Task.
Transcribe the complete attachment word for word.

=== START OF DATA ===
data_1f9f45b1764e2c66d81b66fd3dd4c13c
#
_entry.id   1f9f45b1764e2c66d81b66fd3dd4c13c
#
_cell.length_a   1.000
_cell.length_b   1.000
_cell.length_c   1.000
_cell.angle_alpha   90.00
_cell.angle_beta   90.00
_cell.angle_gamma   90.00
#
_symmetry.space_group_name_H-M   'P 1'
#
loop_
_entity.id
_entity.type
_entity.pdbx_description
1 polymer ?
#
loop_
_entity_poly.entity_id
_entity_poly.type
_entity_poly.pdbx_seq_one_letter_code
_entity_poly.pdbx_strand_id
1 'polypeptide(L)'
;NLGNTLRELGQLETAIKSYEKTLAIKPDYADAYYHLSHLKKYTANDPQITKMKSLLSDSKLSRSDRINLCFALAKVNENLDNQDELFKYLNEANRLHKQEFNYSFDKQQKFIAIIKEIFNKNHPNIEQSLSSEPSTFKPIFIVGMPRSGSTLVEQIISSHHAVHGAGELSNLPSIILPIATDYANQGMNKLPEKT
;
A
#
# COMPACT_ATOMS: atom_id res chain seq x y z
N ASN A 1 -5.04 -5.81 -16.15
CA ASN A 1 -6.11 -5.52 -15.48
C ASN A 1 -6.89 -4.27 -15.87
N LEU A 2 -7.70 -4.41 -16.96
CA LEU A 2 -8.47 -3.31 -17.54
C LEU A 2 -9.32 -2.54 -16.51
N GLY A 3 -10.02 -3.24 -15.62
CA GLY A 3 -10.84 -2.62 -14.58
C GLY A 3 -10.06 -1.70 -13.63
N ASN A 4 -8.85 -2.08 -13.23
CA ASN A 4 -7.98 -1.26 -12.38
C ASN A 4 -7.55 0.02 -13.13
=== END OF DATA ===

data_1f9f45b1764e2c66d81b66fd3dd4c13c
#
_entry.id   1f9f45b1764e2c66d81b66fd3dd4c13c
#
_cell.length_a   1.000
_cell.length_b   1.000
_cell.length_c   1.000
_cell.angle_alpha   90.00
_cell.angle_beta   90.00
_cell.angle_gamma   90.00
#
_symmetry.space_group_name_H-M   'P 1'
#
loop_
_entity.id
_entity.type
_entity.pdbx_description
1 polymer ?
#
loop_
_entity_poly.entity_id
_entity_poly.type
_entity_poly.pdbx_seq_one_letter_code
_entity_poly.pdbx_strand_id
1 'polypeptide(L)'
;NLGNTLRELGQLETAIKSYEKTLAIKPDYADAYYHLSHLKKYTANDPQITKMKSLLSDSKLSRSDRINLCFALAKVNENLDNQDELFKYLNEANRLHKQEFNYSFDKQQKFIAIIKEIFNKNHPNIEQSLSSEPSTFKPIFIVGMPRSGSTLVEQIISSHHAVHGAGELSNLPSIILPIATDYANQGMNKLPEKT
;
A
#
# COMPACT_ATOMS: atom_id res chain seq x y z
N ASN A 1 -5.04 -5.81 -16.15
CA ASN A 1 -6.11 -5.52 -15.48
C ASN A 1 -6.89 -4.27 -15.87
N LEU A 2 -7.70 -4.41 -16.96
CA LEU A 2 -8.47 -3.31 -17.54
C LEU A 2 -9.32 -2.54 -16.51
N GLY A 3 -10.02 -3.24 -15.62
CA GLY A 3 -10.84 -2.62 -14.58
C GLY A 3 -10.06 -1.70 -13.63
N ASN A 4 -8.85 -2.08 -13.23
CA ASN A 4 -7.98 -1.26 -12.38
C ASN A 4 -7.55 0.02 -13.13